The setups I include on this blog are used in conjunction with the 3/10macd and the criteria I ascribe to it as a way to alert me to an existing condition of price. The key concept to take away from this blog is that I try to anticipate what will happen on the higher time frame by using a faster time frame to trigger the trade setup. I do not trade a "system" I use two indicators to clue me in to price conditions. Please read the Disclaimer located in the sidebar of this site. I can be contacted via email at
I am always open to questions, comments, or suggestions on how to improve this blog.

Wednesday, October 27, 2010

long in the tooth

Price is beginning to yaw.  We're gaining less ground over more time.

From the July lows our advance has brought us up just over 14%

this was following a decline of over 16% off of the April highs and, before that, a 13% advance off of February lows.
The energy is fading (not to say a renewed energy couldn't take price up for another wave).  It has taken 79-days for price to come this far off of it's correction lows;  compared to 56-days up and 50-days down (can you say cycle?).

Monday, October 25, 2010

the drift continues

Every sideways consolidation range has resolved to the upside:

Thursday, October 21, 2010

V going forward

 Resistance held, previous day's low held as support.  Earnings this coming week.

Watching Visa
2 of 3 previous candles were rejection at Supply level.


perspective on the macro level

Wednesday, October 20, 2010

bag holders

Don't be left holding the bag.
Price bases at resistance (in the following examples, could just as well be support)
Anxious gamblers jump all over the bid to get in at the base (b/c "it's going to break out")
Price retraces to shake out said gamblers before continuing higher.

RIG :  Yellow dot line is the day's Open coinciding with previous day's support (now turned resistance).    A good example of why not to buy the breakout itself, but to wait for a retrace.
FCX: didn't make it to vwap but instead volume showed support at a previous pivot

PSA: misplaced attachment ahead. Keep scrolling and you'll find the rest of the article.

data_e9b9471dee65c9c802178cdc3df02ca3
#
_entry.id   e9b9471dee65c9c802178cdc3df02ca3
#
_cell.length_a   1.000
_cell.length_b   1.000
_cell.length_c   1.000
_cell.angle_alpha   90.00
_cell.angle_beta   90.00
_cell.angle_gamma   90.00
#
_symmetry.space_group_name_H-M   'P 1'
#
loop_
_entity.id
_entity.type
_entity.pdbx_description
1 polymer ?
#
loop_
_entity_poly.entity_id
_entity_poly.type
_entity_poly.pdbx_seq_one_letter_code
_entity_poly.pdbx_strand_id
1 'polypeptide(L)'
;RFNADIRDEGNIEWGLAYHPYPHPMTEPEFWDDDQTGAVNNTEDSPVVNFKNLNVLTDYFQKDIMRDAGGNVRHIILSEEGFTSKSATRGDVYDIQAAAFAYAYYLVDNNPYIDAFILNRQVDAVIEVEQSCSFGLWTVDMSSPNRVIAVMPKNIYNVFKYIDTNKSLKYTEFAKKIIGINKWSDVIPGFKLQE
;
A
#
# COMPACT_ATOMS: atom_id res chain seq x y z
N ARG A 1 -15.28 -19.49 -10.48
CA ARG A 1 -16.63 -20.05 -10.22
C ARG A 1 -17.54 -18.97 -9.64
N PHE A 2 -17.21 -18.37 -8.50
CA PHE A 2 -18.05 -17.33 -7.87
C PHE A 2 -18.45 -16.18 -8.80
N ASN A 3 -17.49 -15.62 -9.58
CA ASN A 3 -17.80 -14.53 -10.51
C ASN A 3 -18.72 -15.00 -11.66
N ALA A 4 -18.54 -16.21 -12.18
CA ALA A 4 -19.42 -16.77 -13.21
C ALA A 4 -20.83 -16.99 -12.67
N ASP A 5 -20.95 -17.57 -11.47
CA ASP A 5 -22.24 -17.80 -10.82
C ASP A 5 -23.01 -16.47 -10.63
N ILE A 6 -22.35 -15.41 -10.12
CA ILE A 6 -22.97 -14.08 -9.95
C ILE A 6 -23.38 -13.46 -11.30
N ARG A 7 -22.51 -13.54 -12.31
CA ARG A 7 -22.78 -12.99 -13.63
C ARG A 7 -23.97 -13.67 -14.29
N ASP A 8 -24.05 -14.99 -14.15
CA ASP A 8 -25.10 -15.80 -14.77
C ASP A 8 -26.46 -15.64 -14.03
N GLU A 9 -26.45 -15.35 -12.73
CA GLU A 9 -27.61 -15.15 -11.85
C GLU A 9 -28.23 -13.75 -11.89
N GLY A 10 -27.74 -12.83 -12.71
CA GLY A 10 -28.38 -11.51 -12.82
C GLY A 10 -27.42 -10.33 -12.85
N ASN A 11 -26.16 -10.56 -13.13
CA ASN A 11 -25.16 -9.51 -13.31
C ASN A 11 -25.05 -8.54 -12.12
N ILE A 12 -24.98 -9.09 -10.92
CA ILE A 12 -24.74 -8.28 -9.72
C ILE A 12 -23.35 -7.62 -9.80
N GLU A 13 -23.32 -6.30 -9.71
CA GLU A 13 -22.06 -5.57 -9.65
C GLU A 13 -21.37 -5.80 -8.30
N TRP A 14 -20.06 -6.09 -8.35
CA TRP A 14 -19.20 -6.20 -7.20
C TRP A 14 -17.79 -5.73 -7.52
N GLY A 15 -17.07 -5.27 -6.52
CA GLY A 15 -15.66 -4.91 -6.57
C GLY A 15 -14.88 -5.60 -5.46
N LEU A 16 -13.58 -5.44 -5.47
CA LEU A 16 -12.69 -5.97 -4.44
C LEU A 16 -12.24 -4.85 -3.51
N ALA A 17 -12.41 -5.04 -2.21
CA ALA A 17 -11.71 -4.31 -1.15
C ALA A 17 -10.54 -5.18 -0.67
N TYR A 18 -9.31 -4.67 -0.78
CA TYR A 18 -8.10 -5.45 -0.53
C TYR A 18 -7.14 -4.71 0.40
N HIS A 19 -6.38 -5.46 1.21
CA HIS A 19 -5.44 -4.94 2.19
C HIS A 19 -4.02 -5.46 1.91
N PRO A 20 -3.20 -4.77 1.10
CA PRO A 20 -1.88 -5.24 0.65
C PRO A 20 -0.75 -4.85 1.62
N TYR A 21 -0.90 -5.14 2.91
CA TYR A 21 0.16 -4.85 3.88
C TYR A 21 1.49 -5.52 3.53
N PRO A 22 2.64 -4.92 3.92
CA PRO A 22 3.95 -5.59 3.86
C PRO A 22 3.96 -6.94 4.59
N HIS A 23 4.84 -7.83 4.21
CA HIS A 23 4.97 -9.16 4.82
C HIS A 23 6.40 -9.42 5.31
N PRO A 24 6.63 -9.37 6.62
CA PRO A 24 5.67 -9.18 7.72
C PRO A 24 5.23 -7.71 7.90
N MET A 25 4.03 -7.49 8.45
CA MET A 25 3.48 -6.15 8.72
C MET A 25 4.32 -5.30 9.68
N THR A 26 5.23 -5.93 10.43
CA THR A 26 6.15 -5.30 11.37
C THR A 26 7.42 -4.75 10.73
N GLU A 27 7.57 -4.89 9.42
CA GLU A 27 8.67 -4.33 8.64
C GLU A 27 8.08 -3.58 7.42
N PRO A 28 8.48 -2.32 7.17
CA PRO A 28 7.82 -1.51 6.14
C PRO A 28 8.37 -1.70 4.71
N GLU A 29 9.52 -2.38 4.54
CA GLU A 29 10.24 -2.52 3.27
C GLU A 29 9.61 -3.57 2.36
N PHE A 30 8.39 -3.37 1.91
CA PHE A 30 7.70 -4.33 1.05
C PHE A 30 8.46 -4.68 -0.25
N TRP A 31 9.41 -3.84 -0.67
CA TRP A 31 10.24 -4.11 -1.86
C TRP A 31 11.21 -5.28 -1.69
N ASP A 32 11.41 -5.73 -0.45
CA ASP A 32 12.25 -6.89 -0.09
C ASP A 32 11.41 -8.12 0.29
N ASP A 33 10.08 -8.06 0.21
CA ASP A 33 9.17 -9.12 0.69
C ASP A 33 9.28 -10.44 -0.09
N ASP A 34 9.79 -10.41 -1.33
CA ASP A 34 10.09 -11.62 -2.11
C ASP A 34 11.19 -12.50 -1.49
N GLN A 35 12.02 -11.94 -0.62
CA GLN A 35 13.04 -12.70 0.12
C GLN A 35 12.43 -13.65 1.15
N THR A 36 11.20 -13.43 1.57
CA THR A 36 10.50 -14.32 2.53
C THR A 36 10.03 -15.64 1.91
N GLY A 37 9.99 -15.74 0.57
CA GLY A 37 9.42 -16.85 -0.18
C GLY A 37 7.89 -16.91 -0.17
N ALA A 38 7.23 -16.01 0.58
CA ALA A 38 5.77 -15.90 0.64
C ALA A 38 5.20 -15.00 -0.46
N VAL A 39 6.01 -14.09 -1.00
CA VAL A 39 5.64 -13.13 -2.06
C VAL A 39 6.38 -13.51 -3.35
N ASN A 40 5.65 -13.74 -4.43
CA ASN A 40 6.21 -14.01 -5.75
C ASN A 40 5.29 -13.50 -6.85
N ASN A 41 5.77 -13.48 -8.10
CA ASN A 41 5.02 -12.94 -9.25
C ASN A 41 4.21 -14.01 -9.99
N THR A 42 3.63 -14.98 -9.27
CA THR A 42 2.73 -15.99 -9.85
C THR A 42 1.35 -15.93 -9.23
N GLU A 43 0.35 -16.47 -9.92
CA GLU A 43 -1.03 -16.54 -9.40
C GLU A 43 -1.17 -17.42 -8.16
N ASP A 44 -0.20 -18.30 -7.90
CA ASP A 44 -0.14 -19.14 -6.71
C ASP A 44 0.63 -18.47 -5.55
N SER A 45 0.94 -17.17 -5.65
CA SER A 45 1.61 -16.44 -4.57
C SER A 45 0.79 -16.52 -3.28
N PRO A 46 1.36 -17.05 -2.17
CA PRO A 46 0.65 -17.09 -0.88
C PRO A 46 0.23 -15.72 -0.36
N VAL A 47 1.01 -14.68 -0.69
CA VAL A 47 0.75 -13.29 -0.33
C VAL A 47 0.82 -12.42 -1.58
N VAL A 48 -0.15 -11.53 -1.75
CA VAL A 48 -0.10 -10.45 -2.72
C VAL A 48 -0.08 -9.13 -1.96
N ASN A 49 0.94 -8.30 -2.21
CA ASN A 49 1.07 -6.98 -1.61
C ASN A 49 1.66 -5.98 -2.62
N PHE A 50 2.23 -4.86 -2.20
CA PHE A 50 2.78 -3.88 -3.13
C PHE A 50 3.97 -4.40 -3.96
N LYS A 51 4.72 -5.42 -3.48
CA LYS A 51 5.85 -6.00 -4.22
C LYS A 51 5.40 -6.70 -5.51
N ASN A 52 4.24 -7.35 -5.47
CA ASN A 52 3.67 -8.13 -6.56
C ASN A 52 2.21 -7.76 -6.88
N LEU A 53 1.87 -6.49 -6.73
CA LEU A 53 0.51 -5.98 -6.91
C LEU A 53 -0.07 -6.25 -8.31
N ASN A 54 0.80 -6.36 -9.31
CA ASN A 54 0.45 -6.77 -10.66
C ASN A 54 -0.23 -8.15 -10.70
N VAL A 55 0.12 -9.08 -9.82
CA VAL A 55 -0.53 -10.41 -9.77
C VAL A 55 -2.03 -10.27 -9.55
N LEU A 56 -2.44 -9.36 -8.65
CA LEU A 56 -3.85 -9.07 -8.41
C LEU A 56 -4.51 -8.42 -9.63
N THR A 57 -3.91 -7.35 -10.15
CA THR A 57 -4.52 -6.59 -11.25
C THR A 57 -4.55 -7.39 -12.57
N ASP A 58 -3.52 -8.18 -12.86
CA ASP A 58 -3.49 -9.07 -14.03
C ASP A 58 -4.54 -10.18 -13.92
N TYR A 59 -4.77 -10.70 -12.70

MON: a great example of what to look for, including the volume coming in at the retrace once the breakout occurred.

Sunday, October 17, 2010

3/10 revisited

  ~ I have changed the original body of this blog post. ~

I thought I would go over this indicator once again with (hopefully) a clearer explanation and elaborate on some of it's subtleties.
Also, see this post.
The important stuff:
An indicator can be helpful in the sense that it is not subjective.  Where one may think they see a bull flag, an indicator pattern can help you pick up what the eye may not see.  However, it shouldn't be a replacement for individual price bars and paying attention to what they may be telling you in the context of the overall mood of the trading environment.
That being said, many useful conditions of the 3/10macd can help you to spot higher probability setups.
If you don't already know, the components of this indicator include a zero line (giving readings above as positive and below as negative), a Fast line (the fast line and the histogram are the same thing; it shows the difference between the 3- & 10-SMA) and a Slow line (16-period average of the difference between the 3- & 10-SMA's).

Start with the Daily:
 To keep it simple, you want to see what the 3/10 line (histogram, aka fast line) is doing.  Is it increasing or decreasing?
It's plain as day when the histogram is in a cycling mode, but can lead one into whipsaw when price displays more of a trend behavior.  Times like these it may just be easier to go with the question of whether the 3/10 is overall green or red (trending mode or corrective)?

Below, simply the fast line going up shows price moving up and the fast line moving down coinciding with price moving down:

There are some instances (a short squeeze environment in particular) where the 3/10macd fast line is not necessarily indicative of price direction.  Just because momentum (this IS a momentum oscillator) is decreasing does NOT mean price "should" be decreasing (in fact, the reason it may be going up is because short sellers keep getting stopped out).  So, context is critical.